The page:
The Amazing Insight of 35 Undecided Voters

Paul Begala once told me a story about Ann Richards, the former Governor of Texas who lost to George W. Bush in 1994. He said after Richards lost her re-election she told Bill Clinton that he was going to lose in 1996 because he was making the same mistake she made in 1994. Richards told Clinton she lost because she was so busy telling voters what she had done that she never told them what she was going to do.


Last night in Atlanta, I put together a panel of undecided voters. 45 were invited. 35 showed up. There were more women than men. The ages ranged based on the most likely turnout of Republican Primary voters. All of them, in a detailed survey, had come across as strongly undecided.

Almost to a person they said they remained undecided because none of the candidates had yet really made the case for what they were going to do, but wanted everyone to know what they had already done. Jeb Bush came in for this the most. Everyone in the room knew he was a conservative Governor of Florida, but that he had been out of office for some time and was now only able to hang on because of his last name.

Of the 35 people, they were unanimous that Jeb Bush could not persuade them to support him. Donald Trump proved very divisive. The men favored him more than the women. Some of those who praised him the most still said they’d ultimately not vote for him. They appreciated his willingness to speak loudly on issues like immigration that no one else wanted to talk about, but they just though him too brash.

The voters were divided on Trump’s Muslim immigration proposal, almost split evenly. Most everyone agreed the plan had its flaws, but most everyone thought Trump should be commended for raising an issue that no one wants to address and the panel thought was a serious issue.


We also talked about the President’s proposal to use the No-Fly list as a way to control who could get access to guns. As you might imagine based on a panel of undecided Republican voters, they were unanimous that it was a bad idea. Almost all believed that there is no room to negotiate on the second amendment. The most fascinating bit was that more women in the room had concealed carry permits than the men and more of the women owned guns than the men. The room had more women than men present, but percentage wise it was a higher percentage of the women than men in both cases.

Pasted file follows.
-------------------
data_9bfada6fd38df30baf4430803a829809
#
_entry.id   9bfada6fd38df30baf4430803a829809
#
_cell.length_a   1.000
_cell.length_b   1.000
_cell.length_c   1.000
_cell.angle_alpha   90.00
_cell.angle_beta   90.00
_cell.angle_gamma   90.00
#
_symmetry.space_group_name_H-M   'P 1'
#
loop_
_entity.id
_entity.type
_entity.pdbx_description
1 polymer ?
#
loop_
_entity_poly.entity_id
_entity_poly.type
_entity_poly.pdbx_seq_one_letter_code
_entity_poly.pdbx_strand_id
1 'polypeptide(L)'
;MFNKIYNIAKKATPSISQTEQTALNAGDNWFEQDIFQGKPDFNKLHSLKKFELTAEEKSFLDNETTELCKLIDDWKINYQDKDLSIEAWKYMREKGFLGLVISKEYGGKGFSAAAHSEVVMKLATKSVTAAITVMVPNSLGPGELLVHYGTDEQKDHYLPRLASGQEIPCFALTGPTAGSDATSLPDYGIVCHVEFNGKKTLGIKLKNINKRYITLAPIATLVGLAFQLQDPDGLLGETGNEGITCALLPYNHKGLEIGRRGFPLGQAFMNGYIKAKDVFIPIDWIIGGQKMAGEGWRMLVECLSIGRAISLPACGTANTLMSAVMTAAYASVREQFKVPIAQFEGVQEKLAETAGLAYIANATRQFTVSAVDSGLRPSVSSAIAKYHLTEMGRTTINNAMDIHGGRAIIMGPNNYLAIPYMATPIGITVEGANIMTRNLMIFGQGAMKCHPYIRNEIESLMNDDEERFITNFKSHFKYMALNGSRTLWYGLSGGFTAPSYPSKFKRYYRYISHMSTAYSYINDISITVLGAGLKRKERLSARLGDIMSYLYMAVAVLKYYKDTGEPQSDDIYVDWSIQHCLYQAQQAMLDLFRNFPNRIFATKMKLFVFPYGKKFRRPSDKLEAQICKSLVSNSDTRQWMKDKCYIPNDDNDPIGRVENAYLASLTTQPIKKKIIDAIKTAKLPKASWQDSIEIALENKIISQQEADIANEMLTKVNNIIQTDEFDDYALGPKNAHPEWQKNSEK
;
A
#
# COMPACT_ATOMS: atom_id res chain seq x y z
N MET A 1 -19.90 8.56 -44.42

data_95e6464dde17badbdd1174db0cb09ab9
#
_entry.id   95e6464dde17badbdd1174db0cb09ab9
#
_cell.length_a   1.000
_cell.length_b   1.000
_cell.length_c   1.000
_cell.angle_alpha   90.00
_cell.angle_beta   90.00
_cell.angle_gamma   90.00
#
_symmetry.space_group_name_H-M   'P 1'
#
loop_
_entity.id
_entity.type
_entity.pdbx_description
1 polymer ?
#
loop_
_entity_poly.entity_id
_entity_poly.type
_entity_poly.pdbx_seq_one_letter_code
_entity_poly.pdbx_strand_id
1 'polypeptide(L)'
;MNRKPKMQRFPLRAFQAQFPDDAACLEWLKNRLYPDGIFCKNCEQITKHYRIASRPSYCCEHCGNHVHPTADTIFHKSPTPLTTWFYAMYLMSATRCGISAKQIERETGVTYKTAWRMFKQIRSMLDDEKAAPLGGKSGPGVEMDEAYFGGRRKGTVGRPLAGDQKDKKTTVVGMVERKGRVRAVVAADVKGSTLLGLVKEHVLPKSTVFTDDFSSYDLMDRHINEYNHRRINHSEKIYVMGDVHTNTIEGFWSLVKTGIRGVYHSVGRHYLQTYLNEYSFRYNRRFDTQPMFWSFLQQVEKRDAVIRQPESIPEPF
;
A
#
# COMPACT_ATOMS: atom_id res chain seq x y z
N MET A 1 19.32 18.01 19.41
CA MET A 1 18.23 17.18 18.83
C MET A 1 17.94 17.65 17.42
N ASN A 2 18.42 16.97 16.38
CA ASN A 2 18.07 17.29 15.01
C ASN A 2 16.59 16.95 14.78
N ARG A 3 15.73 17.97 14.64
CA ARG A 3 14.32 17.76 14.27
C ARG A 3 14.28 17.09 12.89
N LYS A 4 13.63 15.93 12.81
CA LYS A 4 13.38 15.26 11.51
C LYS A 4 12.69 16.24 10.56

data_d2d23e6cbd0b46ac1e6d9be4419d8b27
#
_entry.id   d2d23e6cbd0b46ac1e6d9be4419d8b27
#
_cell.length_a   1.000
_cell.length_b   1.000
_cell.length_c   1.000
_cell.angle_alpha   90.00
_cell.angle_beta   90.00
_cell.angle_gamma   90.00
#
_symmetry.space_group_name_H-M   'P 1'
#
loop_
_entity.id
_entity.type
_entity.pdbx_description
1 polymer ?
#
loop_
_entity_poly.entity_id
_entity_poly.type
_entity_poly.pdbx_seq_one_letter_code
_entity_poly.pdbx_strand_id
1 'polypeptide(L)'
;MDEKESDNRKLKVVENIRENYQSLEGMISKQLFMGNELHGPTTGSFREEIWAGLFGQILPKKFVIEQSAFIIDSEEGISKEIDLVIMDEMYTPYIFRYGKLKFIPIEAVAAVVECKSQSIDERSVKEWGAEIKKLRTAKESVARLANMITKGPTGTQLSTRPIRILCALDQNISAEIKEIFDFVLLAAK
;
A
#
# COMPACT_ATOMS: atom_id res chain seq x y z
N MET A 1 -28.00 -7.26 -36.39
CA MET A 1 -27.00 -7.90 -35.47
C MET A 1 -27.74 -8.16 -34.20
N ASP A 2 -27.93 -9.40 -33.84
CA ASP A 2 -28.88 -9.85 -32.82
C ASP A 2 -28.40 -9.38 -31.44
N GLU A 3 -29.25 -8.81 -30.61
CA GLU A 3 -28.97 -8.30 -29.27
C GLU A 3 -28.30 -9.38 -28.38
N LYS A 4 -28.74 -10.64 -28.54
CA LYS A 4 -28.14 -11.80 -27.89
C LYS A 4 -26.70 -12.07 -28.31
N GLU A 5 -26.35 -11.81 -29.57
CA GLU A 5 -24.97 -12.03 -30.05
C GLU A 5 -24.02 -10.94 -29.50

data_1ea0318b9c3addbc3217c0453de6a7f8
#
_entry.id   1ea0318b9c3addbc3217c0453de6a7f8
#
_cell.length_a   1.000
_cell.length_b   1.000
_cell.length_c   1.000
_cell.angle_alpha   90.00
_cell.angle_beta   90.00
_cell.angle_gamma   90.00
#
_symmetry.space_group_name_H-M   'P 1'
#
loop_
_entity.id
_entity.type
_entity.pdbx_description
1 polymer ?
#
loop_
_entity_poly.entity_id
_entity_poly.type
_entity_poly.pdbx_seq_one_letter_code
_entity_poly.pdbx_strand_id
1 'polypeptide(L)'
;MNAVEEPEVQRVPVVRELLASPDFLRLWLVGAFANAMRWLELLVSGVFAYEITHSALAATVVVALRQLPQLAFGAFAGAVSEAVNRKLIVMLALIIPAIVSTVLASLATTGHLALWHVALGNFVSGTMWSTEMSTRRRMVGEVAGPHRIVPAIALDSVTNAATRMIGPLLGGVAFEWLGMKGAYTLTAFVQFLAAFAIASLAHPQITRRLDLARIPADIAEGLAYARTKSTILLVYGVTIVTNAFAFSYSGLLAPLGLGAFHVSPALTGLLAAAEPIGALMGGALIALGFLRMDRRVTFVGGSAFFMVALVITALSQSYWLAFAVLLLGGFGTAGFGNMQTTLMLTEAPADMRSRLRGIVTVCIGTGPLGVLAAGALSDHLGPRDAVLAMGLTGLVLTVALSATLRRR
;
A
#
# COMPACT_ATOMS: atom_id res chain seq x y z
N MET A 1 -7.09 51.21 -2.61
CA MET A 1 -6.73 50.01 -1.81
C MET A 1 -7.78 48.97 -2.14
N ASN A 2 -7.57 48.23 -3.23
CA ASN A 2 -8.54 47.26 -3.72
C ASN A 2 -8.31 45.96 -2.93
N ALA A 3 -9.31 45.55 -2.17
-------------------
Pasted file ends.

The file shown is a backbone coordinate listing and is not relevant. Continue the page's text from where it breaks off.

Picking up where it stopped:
On Ben Carson, about a third of the room liked him, but only one would consider supporting him. Most thought his demeanor was too soft and almost everyone who liked him said their opinion of him diminished after his debate performances.

The most interesting part of the night came in a consideration of Rubio vs. Cruz. I asked all 35 to identify a word that they associated with both men. With Rubio, the most common word was “inexperienced.” With Cruz, the word was a variation of “accomplished.”

When I pointed out that Rubio had been in the Senate longer than Cruz, most did not realize it. Rubio’s youthful appearance, compared to Cruz looking older, affected their views on the two men. Those who really liked Rubio focused on his likability and ability to pick up moderates. Those who liked Cruz, and that was the majority, focused on Cruz’s willingness to pick fights with his own side to advance conservative policies.


I was actually not expecting the undecided voters to almost uniformly declare Rubio inexperienced. Another surprise was that while one of the voters brought up Mike Huckabee positively, not a single one brought up Carly Fiorina or [mc_name name=’Sen. Rand Paul (R-KY)’ chamber=’senate’ mcid=’P000603′ ].

After two hours of talking to these undecided voters, none left thinking they’d vote for someone. They all left with the same frustration. Despite the debates and speeches, these 35 undecided voters still don’t know what the people running for President will do, only what they’ve done. They all want to be persuaded by a vision of the future, not tales of past glory.


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